A small sticker on Kerner’s door, printed by the Oregon-based CrimethInc Ex-Workers’ Collective, warns: “Community Watch Area—Police Not Welcome.”
“You know that’s the first thing they saw when they put the flashlight up to the door,” Lester says.
Granted, throwing a loud party with an anarchist slogan on your door is like speeding down the freeway in a VW van with a giant pot leaf painted on the side. But in court papers, Officer Jaime Bisagna writes that he was simply responding to a noise complaint at Kerner’s address.
Bisagna’s report glosses over how he first entered the home. He writes: “I parked in front of [a neighboring house] and continued to hear the music. Most everyone inside the party was compliant and followed our instructions.”
Most everyone except Kerner, locked in her bedroom. “I smelled a strong odor of marijuana coming from the area of the bedroom door,” Bisagna writes.
He knocked on the door—“Open up!”
“Get the fuck out of my house, you domestic terrorists!” Kerner replied.
At which point, Bisagna writes, the entire party broke out in cheers.
With Officer McCord watching approximately 30 people, and Kerner “exciting a crowd that could have easily got out of control,” Bisagna felt “officer safety” required he open the door.
Bisagna knocked again. Kerner quickly opened the door, he says—then shut it on his foot. The officer “forced” his way in and told Kerner to calm down. “I used a calm voice and told her to just relax so we could figure things out.” Kerner swore at him again, Bisagna writes, “and then pushed me in the chest.”
As Bisagna moved to arrest her, she assumed a fetal position. He had trouble handcuffing her. The whole time, Bisagna writes, Kerner screamed so loud that someone in the area called emergency dispatch to report it.
As Bisagna carried Kerner to his car, he writes, “She reached behind with one of her hands and forcefully squeezed my genitals so hard it caused me to collapse.”
Finally, having returned to the bedroom “to locate a missing leather keeper from my duty belt,” Bisagna found a large Z-shaped bong full of warm water in Kerner’s closet.
As an institution, CSF hasn’t always welcomed the police.
It’s part of a tricky balance many colleges maintain. Administrators need to stay on good terms with the police. At the same time—because nervous parents sign so many tuition checks—they’d prefer to handle matters quietly, if and when students break the law.
“I’m not saying [the] college has ignored us,” SFPD Deputy Chief Aric Wheeler says. “But we have other entities—for example, the public schools—saying, ‘Hey guys, we want your help.’”
Police and college officials met in October and November, when relations were most tense, to hash out how they’d deal with one another in the future. Now both parties—tipped off weeks ago that SFR was planning this story—call those meetings positive and productive.
But it’s not clear what results, exactly, they produced. Police want CSF to create a neighborhood watch to keep them abreast of any problems, rather than handling problems internally. Dean Fitzpatrick, however, writes there have been “no changes to policy, procedure, or training recently.”
That may change. In the coming year, Wheeler says, administrators will give police full access to campus so officers can document its layout and be prepared in case of a Virginia Tech-style rampage.
That’s a sensible precaution. But the department’s focus on CSF is somewhat puzzling given that most of the violent crime in Santa Fe lately has occurred outside the college’s adobe gates.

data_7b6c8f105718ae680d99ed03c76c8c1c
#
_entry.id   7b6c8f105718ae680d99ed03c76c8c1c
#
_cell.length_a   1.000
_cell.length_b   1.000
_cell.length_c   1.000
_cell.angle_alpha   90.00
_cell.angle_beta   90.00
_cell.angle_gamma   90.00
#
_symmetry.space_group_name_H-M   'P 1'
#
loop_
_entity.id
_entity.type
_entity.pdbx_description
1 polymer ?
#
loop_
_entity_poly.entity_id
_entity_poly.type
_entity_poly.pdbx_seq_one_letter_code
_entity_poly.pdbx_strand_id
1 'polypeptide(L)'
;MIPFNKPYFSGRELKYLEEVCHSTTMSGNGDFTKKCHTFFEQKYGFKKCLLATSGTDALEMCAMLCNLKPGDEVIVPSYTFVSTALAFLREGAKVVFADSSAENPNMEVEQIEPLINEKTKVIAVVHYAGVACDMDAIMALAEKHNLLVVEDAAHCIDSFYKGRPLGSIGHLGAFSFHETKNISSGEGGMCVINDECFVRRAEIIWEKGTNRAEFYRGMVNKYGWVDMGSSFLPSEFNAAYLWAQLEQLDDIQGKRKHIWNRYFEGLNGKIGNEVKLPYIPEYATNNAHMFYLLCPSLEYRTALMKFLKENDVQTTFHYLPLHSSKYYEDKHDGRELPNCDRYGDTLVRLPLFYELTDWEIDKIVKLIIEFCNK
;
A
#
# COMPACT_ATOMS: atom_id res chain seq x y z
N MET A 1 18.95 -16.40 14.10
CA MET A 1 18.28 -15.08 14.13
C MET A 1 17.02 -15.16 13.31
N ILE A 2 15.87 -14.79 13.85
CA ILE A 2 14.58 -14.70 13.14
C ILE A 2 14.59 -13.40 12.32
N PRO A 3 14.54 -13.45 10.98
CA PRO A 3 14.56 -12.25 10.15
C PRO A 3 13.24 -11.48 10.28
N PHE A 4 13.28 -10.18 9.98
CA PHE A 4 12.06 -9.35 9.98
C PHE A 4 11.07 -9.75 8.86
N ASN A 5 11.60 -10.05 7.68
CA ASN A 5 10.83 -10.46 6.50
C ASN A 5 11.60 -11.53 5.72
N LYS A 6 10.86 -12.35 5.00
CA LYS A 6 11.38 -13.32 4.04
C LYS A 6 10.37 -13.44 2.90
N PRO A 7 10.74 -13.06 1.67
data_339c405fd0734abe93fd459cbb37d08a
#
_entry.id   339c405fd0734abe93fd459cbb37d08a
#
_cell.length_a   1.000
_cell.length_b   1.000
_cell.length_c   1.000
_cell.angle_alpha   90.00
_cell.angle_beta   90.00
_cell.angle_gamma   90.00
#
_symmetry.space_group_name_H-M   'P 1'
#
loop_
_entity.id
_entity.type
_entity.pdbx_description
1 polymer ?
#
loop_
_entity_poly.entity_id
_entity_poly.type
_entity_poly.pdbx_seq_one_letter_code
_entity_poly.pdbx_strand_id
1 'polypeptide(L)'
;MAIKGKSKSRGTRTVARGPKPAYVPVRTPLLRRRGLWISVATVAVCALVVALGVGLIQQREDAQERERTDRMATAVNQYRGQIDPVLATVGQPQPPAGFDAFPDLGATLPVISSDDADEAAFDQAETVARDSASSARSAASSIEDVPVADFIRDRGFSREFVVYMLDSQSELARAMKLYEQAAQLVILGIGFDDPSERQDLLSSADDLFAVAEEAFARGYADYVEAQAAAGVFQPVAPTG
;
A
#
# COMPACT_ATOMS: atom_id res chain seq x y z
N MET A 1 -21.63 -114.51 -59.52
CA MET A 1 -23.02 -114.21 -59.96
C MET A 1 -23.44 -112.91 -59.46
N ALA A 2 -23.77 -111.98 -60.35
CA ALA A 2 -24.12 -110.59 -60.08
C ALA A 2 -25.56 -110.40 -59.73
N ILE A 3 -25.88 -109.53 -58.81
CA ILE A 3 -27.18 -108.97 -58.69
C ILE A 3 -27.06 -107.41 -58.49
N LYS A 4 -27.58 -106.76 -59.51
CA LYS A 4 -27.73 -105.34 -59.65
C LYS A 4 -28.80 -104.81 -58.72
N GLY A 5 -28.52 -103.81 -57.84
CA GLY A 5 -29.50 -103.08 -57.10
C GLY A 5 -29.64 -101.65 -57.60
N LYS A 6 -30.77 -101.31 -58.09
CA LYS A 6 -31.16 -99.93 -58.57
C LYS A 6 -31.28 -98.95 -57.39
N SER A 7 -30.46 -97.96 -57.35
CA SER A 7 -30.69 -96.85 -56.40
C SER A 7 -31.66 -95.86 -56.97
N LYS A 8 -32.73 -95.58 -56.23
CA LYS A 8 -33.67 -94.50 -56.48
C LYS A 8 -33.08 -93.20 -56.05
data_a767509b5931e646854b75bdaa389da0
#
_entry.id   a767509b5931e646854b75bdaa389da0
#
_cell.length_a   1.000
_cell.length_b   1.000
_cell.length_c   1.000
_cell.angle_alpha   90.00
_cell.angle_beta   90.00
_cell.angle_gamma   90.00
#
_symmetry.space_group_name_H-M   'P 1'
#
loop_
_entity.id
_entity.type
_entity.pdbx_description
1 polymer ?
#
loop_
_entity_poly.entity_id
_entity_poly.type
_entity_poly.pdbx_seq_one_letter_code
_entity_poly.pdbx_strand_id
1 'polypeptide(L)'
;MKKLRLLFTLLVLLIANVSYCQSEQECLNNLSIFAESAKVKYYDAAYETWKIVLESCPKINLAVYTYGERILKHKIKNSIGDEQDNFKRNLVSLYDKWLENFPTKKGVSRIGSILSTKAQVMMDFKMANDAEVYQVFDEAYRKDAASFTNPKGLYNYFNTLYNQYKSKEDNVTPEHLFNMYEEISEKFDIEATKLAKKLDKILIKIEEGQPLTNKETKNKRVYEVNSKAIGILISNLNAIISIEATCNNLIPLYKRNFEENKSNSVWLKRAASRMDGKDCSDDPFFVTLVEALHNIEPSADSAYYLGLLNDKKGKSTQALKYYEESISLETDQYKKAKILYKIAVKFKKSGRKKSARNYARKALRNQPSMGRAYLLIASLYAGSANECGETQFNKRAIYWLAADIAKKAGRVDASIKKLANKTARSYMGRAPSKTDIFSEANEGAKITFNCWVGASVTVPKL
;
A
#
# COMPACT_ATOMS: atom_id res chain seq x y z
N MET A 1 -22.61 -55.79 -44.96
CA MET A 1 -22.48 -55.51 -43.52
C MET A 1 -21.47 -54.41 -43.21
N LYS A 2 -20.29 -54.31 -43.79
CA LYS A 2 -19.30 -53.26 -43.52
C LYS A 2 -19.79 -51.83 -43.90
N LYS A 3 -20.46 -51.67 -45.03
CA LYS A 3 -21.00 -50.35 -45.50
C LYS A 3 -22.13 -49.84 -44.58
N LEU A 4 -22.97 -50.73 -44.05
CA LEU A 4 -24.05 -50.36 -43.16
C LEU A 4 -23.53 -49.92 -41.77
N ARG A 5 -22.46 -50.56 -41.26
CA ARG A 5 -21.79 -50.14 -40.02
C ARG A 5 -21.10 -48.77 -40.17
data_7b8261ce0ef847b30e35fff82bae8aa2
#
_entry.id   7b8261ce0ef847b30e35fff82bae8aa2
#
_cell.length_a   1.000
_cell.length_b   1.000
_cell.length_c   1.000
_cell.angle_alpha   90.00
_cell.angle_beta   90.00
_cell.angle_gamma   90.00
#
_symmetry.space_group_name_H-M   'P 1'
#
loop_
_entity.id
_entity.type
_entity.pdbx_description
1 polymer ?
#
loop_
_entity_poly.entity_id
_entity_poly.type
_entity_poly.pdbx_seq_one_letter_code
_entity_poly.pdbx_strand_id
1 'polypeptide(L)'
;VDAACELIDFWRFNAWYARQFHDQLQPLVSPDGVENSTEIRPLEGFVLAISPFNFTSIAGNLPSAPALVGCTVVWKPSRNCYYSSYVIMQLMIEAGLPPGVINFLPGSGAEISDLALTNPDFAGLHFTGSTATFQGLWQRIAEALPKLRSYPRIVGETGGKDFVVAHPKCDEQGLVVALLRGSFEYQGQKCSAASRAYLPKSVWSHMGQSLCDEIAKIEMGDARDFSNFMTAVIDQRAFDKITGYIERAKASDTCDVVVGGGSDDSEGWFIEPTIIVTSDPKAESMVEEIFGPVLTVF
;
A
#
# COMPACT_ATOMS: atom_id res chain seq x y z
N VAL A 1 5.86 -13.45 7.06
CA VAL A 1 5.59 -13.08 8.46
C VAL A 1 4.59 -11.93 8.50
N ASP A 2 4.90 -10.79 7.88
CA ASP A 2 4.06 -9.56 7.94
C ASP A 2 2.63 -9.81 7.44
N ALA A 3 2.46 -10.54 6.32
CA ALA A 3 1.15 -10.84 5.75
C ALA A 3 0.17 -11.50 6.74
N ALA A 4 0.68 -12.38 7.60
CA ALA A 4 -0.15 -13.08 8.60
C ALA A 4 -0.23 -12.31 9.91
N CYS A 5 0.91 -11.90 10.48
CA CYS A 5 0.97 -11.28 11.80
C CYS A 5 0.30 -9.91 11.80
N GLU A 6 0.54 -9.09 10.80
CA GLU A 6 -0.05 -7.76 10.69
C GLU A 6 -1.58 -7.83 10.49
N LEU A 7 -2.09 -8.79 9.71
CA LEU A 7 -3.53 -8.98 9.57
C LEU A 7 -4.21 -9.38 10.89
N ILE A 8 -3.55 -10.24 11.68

The night of Oct. 20, one night after a 16-year-old boy shot another teenager outside JC Penney, Security Director Ardis sent another campus-wide e-mail, noting that SFPD would be performing “saturation patrols”—meaning two or three patrol cars per hour—on campus. This was supposedly in “response to gang violence” at the shopping center, four miles away.
If such patrols are meant to inspire a sense of safety, for some students, they’ve had the opposite effect.
“No one’s really sure of if they leave campus if they’re being targeted or not,” Plaza says. “So I guess they did their job, in keeping underage people from drinking.”
And maybe it’s for the best that fewer students will be shouting, “Fuck you, bacon.”
“To be perfectly honest, if I were a cop, I’d probably have a little distrust for college kids, too,” Zerkin says. “Because of the liberal-radical nature of this school, people are really quick to say, ‘The police, the pigs, are coming to get us.’ There’s probably some truth to that. But some of the students could do a better job of taking accountability for their actions.”
Two months after her release from jail, Kerner, who is estranged from her family, has only recently found a lawyer: Santiago Juarez of Española. Juarez didn’t return a message left with his secretary, but Lester and Kerner say he may file a lawsuit on Kerner’s behalf, on the grounds that police unlawfully entered Kerner’s home.
Unlike a lot of students, Lester isn’t rushing to transfer from CSF. He plans to stick it out through the spring. After that, who knows? He’d like to go some place “with real people power”—maybe Cuba.
On Dec. 8, Kerner had a date with First Judicial District Court Judge Stephen Pfeffer. With Lester in the courtroom for moral support, she pleaded not guilty to her felony charge.
Since the bust, her house has been “deserted.” By most accounts, the party scene—on and off campus—has quieted as well.
After the arrests, the ongoing patrols, the alleged rape and fears about the college’s future—which won’t go away for weeks, at least—students have heard little more than vague reassurances from the administration.
“I think they were worried about bad publicity, but they couldn’t really have any worse publicity right now,” Kerner says. “A lot of us feel like this is it—this is the school’s last hurrah.” SFR